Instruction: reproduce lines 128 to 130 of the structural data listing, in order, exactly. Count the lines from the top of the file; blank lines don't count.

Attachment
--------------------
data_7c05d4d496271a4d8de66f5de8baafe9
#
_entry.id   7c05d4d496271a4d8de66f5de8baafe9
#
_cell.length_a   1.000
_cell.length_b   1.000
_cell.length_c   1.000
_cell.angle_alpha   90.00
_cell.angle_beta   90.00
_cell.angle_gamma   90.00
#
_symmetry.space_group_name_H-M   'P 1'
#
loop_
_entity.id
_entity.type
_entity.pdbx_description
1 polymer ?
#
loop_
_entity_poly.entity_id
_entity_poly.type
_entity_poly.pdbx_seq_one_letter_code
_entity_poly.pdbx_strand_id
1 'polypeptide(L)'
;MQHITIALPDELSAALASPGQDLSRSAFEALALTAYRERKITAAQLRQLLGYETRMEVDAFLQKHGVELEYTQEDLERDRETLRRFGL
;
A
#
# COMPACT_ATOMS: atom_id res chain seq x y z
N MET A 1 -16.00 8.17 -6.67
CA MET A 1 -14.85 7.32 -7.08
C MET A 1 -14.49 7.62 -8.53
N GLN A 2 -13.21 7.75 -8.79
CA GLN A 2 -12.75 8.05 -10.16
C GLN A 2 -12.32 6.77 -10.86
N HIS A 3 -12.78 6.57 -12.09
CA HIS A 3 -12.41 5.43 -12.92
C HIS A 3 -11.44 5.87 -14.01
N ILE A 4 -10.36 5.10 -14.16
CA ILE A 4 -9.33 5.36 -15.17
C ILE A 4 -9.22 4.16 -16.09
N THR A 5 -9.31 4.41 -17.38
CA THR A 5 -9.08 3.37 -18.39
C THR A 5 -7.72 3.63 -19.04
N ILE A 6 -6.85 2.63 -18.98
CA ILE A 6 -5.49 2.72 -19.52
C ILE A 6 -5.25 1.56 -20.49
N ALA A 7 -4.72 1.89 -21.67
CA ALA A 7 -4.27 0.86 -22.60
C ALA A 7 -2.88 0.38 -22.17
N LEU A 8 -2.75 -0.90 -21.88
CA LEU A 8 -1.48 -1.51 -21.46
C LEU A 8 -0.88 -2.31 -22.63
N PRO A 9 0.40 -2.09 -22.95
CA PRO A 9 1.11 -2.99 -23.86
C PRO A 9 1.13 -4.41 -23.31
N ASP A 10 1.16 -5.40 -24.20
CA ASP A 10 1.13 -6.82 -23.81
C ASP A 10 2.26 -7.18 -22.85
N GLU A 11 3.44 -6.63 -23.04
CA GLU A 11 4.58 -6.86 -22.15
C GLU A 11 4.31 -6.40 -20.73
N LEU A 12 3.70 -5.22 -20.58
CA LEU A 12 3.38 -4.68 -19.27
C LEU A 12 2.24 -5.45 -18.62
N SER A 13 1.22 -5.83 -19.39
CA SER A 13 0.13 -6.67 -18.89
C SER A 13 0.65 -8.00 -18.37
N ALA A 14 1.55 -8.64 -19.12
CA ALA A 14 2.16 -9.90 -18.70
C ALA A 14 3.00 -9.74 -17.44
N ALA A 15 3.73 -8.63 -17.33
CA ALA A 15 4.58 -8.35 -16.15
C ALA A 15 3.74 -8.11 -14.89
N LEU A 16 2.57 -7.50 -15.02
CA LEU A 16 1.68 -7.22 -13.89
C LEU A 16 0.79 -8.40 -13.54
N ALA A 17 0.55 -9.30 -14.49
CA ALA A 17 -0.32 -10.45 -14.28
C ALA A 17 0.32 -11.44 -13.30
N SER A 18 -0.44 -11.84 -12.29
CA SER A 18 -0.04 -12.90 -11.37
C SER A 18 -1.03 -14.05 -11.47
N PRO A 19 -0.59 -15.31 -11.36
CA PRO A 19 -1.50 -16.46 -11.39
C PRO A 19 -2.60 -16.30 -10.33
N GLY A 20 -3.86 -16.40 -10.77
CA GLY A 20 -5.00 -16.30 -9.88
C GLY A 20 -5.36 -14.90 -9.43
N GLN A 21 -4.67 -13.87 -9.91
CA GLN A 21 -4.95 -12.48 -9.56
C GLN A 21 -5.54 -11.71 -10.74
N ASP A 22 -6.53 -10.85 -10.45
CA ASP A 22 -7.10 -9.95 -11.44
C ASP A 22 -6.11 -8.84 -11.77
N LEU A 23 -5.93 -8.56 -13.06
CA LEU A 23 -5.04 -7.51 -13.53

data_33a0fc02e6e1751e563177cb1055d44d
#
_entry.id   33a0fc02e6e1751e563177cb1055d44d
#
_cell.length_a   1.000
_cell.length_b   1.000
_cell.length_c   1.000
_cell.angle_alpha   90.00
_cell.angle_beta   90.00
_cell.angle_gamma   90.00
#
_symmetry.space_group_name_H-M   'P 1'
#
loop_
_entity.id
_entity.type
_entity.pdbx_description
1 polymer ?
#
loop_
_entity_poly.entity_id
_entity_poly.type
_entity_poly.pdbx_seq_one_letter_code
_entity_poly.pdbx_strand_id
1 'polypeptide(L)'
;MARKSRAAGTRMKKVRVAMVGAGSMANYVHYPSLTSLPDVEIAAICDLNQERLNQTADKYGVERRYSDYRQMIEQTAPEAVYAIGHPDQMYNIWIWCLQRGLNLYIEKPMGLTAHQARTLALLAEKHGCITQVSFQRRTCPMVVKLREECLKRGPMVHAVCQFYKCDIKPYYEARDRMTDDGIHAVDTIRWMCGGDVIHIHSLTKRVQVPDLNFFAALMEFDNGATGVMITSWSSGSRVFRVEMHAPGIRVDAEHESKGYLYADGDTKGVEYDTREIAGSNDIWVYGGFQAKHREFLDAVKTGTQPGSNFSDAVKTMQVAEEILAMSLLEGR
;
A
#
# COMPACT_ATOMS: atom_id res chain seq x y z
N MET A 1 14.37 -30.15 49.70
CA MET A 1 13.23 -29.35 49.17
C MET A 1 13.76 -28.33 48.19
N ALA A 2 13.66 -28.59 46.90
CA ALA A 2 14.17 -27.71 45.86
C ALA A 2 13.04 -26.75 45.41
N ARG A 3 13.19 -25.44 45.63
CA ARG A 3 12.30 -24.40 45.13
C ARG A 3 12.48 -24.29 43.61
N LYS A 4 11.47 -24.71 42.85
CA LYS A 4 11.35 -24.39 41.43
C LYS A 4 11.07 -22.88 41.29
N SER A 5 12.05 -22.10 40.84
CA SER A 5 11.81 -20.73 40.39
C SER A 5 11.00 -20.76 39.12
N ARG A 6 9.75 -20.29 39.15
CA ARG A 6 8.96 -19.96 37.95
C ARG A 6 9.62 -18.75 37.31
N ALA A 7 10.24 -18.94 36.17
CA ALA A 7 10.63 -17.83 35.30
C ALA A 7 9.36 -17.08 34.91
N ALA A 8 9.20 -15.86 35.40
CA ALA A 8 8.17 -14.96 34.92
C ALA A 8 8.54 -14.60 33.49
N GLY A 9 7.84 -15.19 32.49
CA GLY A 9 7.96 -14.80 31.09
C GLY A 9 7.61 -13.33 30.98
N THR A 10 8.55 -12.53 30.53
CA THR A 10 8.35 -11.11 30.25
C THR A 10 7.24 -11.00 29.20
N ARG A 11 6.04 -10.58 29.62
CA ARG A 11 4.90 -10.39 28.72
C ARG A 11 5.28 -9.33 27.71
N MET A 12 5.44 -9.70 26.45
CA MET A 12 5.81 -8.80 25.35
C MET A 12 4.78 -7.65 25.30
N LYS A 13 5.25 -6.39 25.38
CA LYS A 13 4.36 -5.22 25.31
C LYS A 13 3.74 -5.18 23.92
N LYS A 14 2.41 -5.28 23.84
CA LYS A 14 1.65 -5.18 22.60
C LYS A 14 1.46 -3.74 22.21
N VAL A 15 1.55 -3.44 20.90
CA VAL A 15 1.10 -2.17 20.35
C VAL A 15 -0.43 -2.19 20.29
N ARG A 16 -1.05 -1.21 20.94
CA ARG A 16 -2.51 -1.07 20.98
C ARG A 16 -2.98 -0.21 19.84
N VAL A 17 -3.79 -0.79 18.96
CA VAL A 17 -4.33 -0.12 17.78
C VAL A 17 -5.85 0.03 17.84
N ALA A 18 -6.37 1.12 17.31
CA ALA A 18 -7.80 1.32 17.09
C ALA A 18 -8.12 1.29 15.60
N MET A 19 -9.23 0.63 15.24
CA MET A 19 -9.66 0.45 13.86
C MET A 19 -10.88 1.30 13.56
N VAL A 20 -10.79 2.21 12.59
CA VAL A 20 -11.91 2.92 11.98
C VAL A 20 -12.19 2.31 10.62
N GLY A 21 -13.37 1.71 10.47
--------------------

# COMPACT_ATOMS: atom_id res chain seq x y z
N MET A 1 14.37 -30.15 49.70
CA MET A 1 13.23 -29.35 49.17